Ardingly Walk

Ardingly Walk

by Robert Veitch

Blow away the festive cobwebs and get set for 2018 with a bracing walk based at Ardingly reservoir.

The entrance to Ardingly Reservoir is on College Road, 1⁄3 of a mile south of the entrance to the adjacent school.

Entry to the car park is half a mile from the road. From College Road, the access gently arcs around to the right, then after a short section of one way it turns sharp left and heads downhill. At the end, turn right and keep going until the car park appears on the right. The car park lies behind the green expanse of the dam.

Be suitably attired for this time of year, with boots being the footwear of choice in preference to trainers.

From the far side of the car park walk north-easterly uphill, following the hedge line. The path snakes past three picnic benches on its way. At the top, the vast body of water that is Ardingly Reservoir will appear.

In 1978 after the Shell Brook that used to run through this valley was dammed. When full the 17 metre high dam holds back 5 million litres of water. The reservoir covers 198 acres and drains into the River Ouse. There are hides for the birders, an activity centre for water sports enthusiasts, and ‘monsters’ lurking beneath the surface for the anglers.

Pass through the kissing gate on the right by the sign for the Kingfisher Trail and follow the path around to the left and through the Fullingmill Wood.

Beyond the wood, the path levels out and it’s reasonably solid underfoot, staying parallel to the waters edge along the way. For walkers with flasks there are places to stop and sup. Those blowing out seasonal cobwebs can keep pumping the legs, retain a good tempo and suck in the festive air.

After a reed lined inlet the path enters Sandhole Wood, where it gets a little steeper as the road approaches. Beyond the kissing gate, turn right onto Balcombe Lane and walk uphill. It’s a quiet road, but even so, walkers should be on the right, looking out for oncoming traffic.

Around 200m later and a fraction beyond a yew tree on the left, there will be an obscured fingerpost on the right. The path heads down a bank so beware of it being slippery underfoot. Follow the path (over the fallen silver birch if it’s still there) through the trees and along to the conjoined sleeper bridges that cross the brook.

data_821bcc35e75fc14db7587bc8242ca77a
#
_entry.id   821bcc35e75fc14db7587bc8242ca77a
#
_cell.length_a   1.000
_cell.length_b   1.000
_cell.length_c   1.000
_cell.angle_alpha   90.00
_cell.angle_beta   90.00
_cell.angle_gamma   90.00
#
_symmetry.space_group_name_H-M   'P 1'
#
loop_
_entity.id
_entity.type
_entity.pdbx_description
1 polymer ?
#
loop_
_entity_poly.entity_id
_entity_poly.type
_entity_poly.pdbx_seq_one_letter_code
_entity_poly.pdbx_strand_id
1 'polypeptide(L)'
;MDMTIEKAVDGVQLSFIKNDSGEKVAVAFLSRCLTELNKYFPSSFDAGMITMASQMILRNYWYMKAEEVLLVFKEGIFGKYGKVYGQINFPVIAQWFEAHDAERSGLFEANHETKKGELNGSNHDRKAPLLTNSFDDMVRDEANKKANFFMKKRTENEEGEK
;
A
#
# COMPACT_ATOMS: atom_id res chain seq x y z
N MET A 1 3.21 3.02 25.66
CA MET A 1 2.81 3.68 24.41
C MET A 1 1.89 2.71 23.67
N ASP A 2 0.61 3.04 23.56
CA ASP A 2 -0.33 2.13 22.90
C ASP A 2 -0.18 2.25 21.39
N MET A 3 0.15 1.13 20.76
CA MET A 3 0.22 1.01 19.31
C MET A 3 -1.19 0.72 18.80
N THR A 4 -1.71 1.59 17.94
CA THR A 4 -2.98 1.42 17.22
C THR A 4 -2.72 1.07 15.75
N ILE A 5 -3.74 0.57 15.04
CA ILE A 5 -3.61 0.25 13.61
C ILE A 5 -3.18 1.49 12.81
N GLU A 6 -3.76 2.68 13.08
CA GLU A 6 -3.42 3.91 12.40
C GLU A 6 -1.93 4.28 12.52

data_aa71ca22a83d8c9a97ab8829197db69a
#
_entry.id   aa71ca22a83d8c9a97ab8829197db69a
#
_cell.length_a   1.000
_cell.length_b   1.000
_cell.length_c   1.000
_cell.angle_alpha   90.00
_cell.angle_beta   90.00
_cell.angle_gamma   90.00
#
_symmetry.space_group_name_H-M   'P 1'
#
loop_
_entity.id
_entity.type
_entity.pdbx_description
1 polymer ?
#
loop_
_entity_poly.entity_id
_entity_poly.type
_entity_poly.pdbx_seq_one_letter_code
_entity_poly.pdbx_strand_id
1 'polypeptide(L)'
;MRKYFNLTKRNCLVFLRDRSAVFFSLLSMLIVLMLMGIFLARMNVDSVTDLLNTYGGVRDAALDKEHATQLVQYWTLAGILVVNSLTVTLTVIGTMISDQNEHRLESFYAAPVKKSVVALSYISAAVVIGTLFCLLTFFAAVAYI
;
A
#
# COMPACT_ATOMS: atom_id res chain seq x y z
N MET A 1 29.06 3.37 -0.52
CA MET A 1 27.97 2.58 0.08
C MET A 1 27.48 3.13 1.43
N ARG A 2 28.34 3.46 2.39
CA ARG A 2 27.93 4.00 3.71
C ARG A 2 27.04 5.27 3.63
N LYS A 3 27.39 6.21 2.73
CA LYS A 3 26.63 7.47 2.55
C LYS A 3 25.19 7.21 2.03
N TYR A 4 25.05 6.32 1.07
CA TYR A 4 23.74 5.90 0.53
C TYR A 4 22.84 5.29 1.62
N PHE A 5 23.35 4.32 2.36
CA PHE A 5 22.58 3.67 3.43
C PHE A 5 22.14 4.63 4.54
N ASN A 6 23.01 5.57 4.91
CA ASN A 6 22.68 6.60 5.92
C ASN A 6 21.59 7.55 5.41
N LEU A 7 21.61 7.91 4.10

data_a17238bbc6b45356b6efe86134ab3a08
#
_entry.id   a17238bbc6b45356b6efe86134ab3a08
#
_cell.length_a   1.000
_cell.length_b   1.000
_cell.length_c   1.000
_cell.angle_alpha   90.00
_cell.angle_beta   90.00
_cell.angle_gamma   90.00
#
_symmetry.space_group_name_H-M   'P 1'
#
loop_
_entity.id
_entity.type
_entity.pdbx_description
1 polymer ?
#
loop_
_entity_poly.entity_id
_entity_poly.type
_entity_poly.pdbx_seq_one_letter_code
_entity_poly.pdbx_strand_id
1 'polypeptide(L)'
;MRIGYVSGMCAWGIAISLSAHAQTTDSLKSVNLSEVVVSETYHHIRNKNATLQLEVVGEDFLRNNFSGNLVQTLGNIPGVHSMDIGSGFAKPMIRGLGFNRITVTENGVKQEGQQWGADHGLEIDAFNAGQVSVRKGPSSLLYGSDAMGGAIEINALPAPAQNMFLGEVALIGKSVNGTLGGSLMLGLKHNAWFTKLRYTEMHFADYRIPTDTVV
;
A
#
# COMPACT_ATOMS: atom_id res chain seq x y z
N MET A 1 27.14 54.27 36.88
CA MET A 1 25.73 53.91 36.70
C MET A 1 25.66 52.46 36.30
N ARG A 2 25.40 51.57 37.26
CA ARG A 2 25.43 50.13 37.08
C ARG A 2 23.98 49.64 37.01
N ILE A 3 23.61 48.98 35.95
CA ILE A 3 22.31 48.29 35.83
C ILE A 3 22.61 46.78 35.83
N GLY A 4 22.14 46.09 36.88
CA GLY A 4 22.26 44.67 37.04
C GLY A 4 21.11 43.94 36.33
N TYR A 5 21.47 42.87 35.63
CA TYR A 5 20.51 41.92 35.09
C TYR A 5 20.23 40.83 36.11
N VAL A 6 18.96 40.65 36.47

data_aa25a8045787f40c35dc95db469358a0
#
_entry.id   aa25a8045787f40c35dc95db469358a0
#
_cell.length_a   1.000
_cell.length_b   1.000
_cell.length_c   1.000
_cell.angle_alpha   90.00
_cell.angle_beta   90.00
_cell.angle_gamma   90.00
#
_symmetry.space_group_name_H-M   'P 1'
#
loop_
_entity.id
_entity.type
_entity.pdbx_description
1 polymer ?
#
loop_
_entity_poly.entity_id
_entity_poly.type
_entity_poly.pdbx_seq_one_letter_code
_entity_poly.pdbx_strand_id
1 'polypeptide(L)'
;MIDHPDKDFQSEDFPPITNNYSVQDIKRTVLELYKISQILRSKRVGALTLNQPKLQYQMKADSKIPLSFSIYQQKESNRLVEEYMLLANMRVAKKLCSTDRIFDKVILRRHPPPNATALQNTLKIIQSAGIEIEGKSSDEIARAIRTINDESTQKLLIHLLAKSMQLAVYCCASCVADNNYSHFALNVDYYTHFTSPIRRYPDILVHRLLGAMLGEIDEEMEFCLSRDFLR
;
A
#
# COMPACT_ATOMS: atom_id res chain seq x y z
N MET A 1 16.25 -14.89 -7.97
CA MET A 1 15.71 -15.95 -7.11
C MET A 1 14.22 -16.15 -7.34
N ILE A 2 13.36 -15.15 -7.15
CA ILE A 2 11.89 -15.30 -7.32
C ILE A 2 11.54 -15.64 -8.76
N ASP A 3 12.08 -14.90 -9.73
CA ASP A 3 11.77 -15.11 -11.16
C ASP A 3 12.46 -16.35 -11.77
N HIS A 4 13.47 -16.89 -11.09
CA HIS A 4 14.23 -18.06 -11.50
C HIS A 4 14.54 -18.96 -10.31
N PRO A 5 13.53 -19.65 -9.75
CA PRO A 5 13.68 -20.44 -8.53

The abundance of pine needles on the other side is an obvious sign that there are no deciduous trees above, for the time being. The next section is the steepest climb of any Sussex Living walk this year. It’s 20-25% but only extends for about 100m, so just hook up the oxygen tanks and get on with it. Towards the top, tree roots criss-cross the path, making it something of an organic staircase.

At the top the climb flattens and eases left, out of the pine trees. Beyond a square post on the left, the path turns right and squeezes between the back gardens of Ardingly suburbia. At paths end, turn right on to the tarmac of Church Lane. After 350m the road peters out in a farmyard, with two large barns nearby.

A fingerpost on the left offers three routes south. Take the middle option that enters a field, in which there are remnants of harvested maize. Odd decaying stalks here and there struggle to stand to attention in the breeze. Look straight ahead across the reservoir, and if the boats of the activity centre are visible on the far bank, this is the correct path. Head downhill, with a shimmy left and right here and there, walking between what would have been tall green lines of ripening maize at the end of summer.

At the bottom of the field cross the new stile and turn left and head back through Fullingmill Wood. Indulge in a view of most of the reservoir by following the path across the dam towards the activity centre. There’s a café here, that’s usually open at weekends.

After a last look at the water, wander downhill back to the car. Driving home, hopefully feeling refreshed, maybe its time to contemplate a New Year’s resolution.

  • Distance: 2m
  • Stiles: 0
  • Map: Ordnance Survey Explorer OL135
  • Parking: Parking behind the dam, but be prepared to pay £1-2 if asked
  • Refreshments: Activity centre café usually open at weekends
  • Public Transport: None

Whilst Les Campbell is recuperating from an accident, Robert Veitch has taken on the role of being Les’ legs. We hope that Les will be back out and walking again soon and wish him all the best with his recovery. Robert has tested the route personally, making sure it is suitable for walking. However, even he cannot guarantee the effects of the weather, or roadworks, or any other factors outside of his control. If you would like to send your feedback about a local walk, please email